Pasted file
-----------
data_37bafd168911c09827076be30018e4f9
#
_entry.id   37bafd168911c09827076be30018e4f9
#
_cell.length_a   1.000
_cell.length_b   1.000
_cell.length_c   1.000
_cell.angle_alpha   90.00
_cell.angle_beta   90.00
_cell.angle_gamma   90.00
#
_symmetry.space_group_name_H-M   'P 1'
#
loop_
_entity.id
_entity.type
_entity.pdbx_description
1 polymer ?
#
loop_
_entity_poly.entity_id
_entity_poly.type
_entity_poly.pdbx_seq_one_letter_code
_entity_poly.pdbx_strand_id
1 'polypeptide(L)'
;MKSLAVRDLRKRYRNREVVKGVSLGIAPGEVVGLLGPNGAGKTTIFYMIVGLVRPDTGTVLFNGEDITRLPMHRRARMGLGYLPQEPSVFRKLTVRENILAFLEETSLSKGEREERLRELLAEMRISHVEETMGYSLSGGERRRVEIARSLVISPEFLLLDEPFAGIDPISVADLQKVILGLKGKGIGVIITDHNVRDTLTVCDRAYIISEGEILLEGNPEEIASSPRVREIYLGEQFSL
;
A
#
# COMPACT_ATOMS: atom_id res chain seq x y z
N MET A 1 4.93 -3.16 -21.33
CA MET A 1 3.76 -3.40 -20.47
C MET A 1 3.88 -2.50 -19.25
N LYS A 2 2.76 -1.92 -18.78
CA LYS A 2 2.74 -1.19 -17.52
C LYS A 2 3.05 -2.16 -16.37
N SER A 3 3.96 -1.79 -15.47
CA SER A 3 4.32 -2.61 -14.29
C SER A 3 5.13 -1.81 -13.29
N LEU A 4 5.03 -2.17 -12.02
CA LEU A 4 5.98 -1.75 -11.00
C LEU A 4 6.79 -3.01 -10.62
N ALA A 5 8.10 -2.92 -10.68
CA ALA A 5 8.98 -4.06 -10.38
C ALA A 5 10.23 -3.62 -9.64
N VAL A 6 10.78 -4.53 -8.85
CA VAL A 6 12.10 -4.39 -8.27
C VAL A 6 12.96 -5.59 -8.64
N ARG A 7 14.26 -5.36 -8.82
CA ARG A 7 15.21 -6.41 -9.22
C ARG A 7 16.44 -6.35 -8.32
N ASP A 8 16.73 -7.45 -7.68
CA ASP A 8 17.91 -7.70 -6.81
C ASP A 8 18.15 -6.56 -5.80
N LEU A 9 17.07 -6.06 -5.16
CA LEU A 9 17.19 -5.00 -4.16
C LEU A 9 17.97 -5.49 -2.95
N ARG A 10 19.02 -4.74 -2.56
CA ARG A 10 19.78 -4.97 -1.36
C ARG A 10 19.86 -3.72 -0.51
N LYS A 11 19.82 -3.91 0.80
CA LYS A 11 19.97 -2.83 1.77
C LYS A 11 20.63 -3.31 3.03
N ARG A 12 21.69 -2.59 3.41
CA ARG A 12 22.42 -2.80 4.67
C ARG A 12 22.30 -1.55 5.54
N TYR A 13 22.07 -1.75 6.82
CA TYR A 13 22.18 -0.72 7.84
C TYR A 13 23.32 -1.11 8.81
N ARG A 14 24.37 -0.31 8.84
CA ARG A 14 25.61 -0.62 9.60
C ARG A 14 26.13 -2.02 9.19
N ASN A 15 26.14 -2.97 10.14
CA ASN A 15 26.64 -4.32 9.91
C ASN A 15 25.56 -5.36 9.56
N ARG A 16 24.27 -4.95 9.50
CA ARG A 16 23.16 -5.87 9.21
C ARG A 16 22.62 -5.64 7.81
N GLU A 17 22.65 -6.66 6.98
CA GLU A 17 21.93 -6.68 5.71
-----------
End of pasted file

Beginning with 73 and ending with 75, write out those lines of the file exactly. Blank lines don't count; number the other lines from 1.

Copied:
N ASN A 15 26.14 -2.97 10.14
CA ASN A 15 26.64 -4.32 9.91
C ASN A 15 25.56 -5.36 9.56